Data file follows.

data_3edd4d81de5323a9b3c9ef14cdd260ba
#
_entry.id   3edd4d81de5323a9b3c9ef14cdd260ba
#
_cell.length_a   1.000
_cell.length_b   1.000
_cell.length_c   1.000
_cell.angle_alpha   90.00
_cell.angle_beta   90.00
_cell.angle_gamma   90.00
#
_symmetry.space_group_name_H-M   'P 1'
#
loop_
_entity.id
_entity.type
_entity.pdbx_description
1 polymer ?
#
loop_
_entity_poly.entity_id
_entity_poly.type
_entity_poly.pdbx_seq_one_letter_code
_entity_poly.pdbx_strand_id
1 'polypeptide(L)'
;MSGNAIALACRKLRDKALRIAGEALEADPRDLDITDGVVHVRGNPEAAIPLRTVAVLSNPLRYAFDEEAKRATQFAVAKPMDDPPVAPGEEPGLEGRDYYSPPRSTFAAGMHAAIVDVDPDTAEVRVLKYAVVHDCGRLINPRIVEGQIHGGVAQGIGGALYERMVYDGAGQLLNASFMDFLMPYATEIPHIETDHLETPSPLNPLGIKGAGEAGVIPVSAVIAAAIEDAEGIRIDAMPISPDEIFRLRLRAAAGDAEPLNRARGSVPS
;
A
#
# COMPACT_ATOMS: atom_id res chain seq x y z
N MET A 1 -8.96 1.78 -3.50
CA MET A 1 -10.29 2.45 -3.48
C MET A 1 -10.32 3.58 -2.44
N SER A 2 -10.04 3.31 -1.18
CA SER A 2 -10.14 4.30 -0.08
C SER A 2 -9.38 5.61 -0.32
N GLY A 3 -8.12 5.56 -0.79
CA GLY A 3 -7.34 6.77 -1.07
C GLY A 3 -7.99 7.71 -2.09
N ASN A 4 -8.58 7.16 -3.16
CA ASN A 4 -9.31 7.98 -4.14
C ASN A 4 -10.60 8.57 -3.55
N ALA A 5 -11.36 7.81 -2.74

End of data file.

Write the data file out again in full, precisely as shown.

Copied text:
data_3edd4d81de5323a9b3c9ef14cdd260ba
#
_entry.id   3edd4d81de5323a9b3c9ef14cdd260ba
#
_cell.length_a   1.000
_cell.length_b   1.000
_cell.length_c   1.000
_cell.angle_alpha   90.00
_cell.angle_beta   90.00
_cell.angle_gamma   90.00
#
_symmetry.space_group_name_H-M   'P 1'
#
loop_
_entity.id
_entity.type
_entity.pdbx_description
1 polymer ?
#
loop_
_entity_poly.entity_id
_entity_poly.type
_entity_poly.pdbx_seq_one_letter_code
_entity_poly.pdbx_strand_id
1 'polypeptide(L)'
;MSGNAIALACRKLRDKALRIAGEALEADPRDLDITDGVVHVRGNPEAAIPLRTVAVLSNPLRYAFDEEAKRATQFAVAKPMDDPPVAPGEEPGLEGRDYYSPPRSTFAAGMHAAIVDVDPDTAEVRVLKYAVVHDCGRLINPRIVEGQIHGGVAQGIGGALYERMVYDGAGQLLNASFMDFLMPYATEIPHIETDHLETPSPLNPLGIKGAGEAGVIPVSAVIAAAIEDAEGIRIDAMPISPDEIFRLRLRAAAGDAEPLNRARGSVPS
;
A
#
# COMPACT_ATOMS: atom_id res chain seq x y z
N MET A 1 -8.96 1.78 -3.50
CA MET A 1 -10.29 2.45 -3.48
C MET A 1 -10.32 3.58 -2.44
N SER A 2 -10.04 3.31 -1.18
CA SER A 2 -10.14 4.30 -0.08
C SER A 2 -9.38 5.61 -0.32
N GLY A 3 -8.12 5.56 -0.79
CA GLY A 3 -7.34 6.77 -1.07
C GLY A 3 -7.99 7.71 -2.09
N ASN A 4 -8.58 7.16 -3.16
CA ASN A 4 -9.31 7.98 -4.14
C ASN A 4 -10.60 8.57 -3.55
N ALA A 5 -11.36 7.81 -2.74